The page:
nition this nation is fairly entitled to.
By whatever coarse Ileverdy John"
son attains it, that is the result he is
expected by the people to achieve. He
has had almost complete freedom
from popular dictation, his unusual
method of diplomacy has scarce been
even reviewed ; but he may rest as
sured that if he fails to achieve this
result, he will be held to strict ac
couutability by the American people.
A bill was introduced into the
Senate, by Morton on the 14th pro
viding for the redemption of green
backs and currency. It is a volum
inous document, we judge from the
following abstract :
Section 1. Prohibits the sales of
goi by the Treasury Department,
and directs all gold not necessary for
the payment of interest on the public
debt to be reserved and set apart for
the redemption of U. S. notes.
Sec. 2. Directs the Secretary of
the Treasury, after July 1st, 1871,
to pay all notes presented for redemp
tion. Sec. 3. Provides that after Janu
ary 1st, S72, national banks must
redeem their notes in coin, and shall
retain in their vaults all coin received
by them as interest on stock after
January 1st 1870.
Sec. 4. Directs banks to replace
reserve legal tender notes with coin,
and equaling them, hold reserve-coin
as they are now required by law to
hold their reserve legal tender uotes.
Se. 5. Authorizes the Secretary
of the Treasury to cancel all notes res
deemed under the provisions of this
act to the extent his judgment may
deem necessary for proper limitation
of currency."
Sec. 5. Provides that after Janu
ary 1st, 1872, greenbacks shall cease
to be'Ieual tenders, but be receivable
for government dues as now pro
vided. Sec. 7. Authorizes the Secretary
of the Treasury to sell bonds of the
United States due in 30 years and
redeemable after ten years, bearing
7' per cent, interest ; principal and
interest payable ingold, to an amount
necessary to carry into operation the
provisions of the secend section.
The following particulars of the
death of Mr. Ilarvey, we find in the
Mountaineer :
On last Saturday evening, Mr.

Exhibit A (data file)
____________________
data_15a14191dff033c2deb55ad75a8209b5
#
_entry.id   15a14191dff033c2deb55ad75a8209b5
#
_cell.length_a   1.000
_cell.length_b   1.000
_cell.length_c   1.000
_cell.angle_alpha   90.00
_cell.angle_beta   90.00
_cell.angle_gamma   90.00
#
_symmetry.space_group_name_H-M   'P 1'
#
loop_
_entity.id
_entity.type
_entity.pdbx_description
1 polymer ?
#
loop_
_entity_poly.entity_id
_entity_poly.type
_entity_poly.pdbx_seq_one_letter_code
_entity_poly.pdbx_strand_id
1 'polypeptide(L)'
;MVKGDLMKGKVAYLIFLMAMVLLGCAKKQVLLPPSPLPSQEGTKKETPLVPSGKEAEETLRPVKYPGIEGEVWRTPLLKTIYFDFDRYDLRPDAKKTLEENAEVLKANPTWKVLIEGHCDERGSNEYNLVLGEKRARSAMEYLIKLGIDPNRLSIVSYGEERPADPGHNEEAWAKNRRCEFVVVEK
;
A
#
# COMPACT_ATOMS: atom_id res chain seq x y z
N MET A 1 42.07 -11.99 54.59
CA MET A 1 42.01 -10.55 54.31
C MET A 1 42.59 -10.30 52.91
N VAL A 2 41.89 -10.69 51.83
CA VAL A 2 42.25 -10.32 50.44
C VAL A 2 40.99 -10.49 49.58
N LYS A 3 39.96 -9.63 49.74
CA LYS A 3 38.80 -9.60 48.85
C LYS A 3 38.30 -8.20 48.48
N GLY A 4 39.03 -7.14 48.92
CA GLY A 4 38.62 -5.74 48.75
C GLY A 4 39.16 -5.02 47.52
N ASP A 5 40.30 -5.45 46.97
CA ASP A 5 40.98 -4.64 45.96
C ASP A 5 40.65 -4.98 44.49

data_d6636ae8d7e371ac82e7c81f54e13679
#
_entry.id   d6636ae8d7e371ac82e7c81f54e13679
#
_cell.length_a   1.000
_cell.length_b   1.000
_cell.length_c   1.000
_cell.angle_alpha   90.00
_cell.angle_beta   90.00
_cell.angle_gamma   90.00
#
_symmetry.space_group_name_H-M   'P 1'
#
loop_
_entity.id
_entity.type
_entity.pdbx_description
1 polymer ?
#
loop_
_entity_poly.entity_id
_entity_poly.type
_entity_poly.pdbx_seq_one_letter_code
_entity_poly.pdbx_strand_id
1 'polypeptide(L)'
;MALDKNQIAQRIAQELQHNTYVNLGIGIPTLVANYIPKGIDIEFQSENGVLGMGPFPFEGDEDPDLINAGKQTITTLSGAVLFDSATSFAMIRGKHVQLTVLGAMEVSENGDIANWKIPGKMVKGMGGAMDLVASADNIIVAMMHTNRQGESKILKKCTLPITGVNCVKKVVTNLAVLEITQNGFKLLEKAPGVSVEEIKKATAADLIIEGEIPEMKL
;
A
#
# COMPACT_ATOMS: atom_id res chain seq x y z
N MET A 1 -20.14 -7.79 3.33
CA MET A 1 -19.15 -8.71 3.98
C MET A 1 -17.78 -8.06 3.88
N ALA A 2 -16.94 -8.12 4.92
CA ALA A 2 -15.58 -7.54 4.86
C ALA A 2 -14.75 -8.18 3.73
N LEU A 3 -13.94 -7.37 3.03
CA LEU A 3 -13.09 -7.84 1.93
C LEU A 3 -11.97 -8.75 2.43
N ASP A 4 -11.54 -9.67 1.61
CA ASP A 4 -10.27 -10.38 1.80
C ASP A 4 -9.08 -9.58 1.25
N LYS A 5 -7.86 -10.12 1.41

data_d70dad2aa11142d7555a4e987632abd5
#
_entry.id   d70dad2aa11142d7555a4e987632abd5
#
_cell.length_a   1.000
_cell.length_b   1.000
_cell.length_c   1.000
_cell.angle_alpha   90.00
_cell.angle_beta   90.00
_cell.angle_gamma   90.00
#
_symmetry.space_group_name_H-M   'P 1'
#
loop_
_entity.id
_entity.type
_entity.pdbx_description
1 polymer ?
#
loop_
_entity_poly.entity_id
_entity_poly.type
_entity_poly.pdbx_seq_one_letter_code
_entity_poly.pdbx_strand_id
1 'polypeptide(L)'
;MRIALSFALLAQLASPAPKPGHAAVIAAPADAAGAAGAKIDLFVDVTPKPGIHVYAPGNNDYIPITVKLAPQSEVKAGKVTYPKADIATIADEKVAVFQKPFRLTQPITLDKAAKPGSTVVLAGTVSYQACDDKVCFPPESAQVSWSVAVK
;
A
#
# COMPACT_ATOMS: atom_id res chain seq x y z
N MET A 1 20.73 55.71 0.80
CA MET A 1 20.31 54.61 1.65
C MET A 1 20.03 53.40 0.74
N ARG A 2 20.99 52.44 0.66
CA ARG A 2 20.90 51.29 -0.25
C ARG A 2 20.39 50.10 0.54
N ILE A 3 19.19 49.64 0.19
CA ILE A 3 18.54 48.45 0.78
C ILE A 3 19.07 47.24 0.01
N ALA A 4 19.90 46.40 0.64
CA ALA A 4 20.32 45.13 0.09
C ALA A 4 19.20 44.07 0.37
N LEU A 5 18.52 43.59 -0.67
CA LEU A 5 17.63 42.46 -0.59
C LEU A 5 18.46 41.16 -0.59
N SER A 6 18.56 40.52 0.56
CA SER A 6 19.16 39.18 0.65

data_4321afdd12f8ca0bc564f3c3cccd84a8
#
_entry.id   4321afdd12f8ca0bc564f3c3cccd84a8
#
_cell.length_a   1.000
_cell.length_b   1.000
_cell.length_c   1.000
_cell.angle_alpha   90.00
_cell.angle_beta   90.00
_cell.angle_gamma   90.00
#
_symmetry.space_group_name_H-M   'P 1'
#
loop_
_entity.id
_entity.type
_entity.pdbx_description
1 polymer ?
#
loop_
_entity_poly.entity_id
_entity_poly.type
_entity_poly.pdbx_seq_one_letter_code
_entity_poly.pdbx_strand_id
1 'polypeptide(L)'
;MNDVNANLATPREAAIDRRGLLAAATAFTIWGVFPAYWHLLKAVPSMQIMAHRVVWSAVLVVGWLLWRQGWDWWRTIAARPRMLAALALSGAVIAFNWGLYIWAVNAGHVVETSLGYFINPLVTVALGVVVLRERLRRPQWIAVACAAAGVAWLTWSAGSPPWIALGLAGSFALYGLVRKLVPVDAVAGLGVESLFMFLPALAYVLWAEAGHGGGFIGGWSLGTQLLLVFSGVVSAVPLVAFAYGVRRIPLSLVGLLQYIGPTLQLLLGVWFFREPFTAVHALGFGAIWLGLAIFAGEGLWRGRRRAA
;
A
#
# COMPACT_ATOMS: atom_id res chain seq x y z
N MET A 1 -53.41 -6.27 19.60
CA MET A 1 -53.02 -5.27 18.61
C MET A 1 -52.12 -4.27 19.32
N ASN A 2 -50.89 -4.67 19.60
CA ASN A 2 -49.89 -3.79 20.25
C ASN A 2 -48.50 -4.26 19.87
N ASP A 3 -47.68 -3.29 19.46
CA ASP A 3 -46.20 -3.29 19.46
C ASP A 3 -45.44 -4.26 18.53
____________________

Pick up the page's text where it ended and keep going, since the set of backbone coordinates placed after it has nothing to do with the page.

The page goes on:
Daniel Ilarvey, aged sixty-four, an
old and respected citizen of Oregon
City, who was on a visit here for his
health, died in an apoplectic Gt, at
the Empire Hotel in this city. At
the time of his death, he was sitting
in the office conversing and playing
with his son, a lad about ten years
old. His little son had gone to the
door to see the coach that had just
arrived from the steamboat landing,
and when he returned be found his
father speechless and dying. Medi
cal assistance was immediately called,
but the spirit had fled, and nothing
could be done to recall it. Ilia re
mains were removed to the residence
of Mr. llobert Pentland, from whence
after a short and impressive cere
mony, on Sunday evening, by the
Rev. Thomas Condon, they were re
moved to the . boat, preparatory to
leaving on Monday rooming for
Portland. Every attention and as
sistance was rendered to the bereaved
wife and son, by a number of our
good citizens, that was in their pow-
I er, and the tears of many were min
gled with theirs m sympatny wiui
them in their sad bereavment.
One of the Democratic papers
speaks of a precinct in Tulare county,
where Seymour received one hundred
and thirty votes and Grant one; and
remarks that it would be " a good
place to live in." We'll bet hat
t .7 ;T -scbol house tbat
Several cases of sm.ii r,- i,..
! occurred at the mill on ruget youna.
On Saturday, Judge Deady, of the
U. S. District Court, announced his
decision in the case of H. C. Coulson
and wife vs. The city of Portland.
This was a suit brought by the plain
tiffs to enjoin the city authorities from
issuing interest coupous to the West
Side Railroad bonds, and from levy
ing and collecting taxes upon the
property of plaintiffs to pay such in
terest. The decision is against the
city and pronounces the ordinance
providing for the payment of such
interest, void by reason of being in
conflict with provisions both of the
State Constitution and the charter of
the city. The opinion of the Court
is too lengthy for our issue of to-day,
but perhaps we shall publish it in a
future number of our paper. We
have frequently referred to the ille
gality ot such aid furnished to the
West Side Railroad Company, and
it is a matter of record that one of
the members of the Ilouse, from
Clackamas county, at the fourth bien
nial session of the Legislature, op
posed the measure pledging the faith
of the State to pay interest upon cer
tain bonds of the company which was
recognized by that body, for such
purpose. The Oregonian says :
No doubt the interest that is felt
by the people of Oregon the on gener
al subject of lending the credit of the
State, of counties and of municipal
corporations to aid internal improve
ments, will cause the opinion of Judge
Deady in the case of . C. Coulson
et ilx. vs. The City of Portland, to
receive very general attention. This
is the first judicial decision in which
the validity of the recent acts to lend
the public credit in this way has been
discussed, though Judge Boise, of
the Supreme Court of the State, in a
decision rendered some months ago,
plainly intimated that he regarded
the proceeding wholly unconstitu
tional. We apprehend it will now
be generally conceded that these at
tempts "to pledge the future pros
perity or labor of the country to the
payment or guarantee of stocks or
bonds of private corporations, form
ed for building railways and the
like," are failures, aicl that nothing
can be done in this line at least till
the Constitution is changed. True,
the Supreme Court of the State lias
not yet had occasion to pass upon the
subject, but there can be little doubt
what its decision would be. The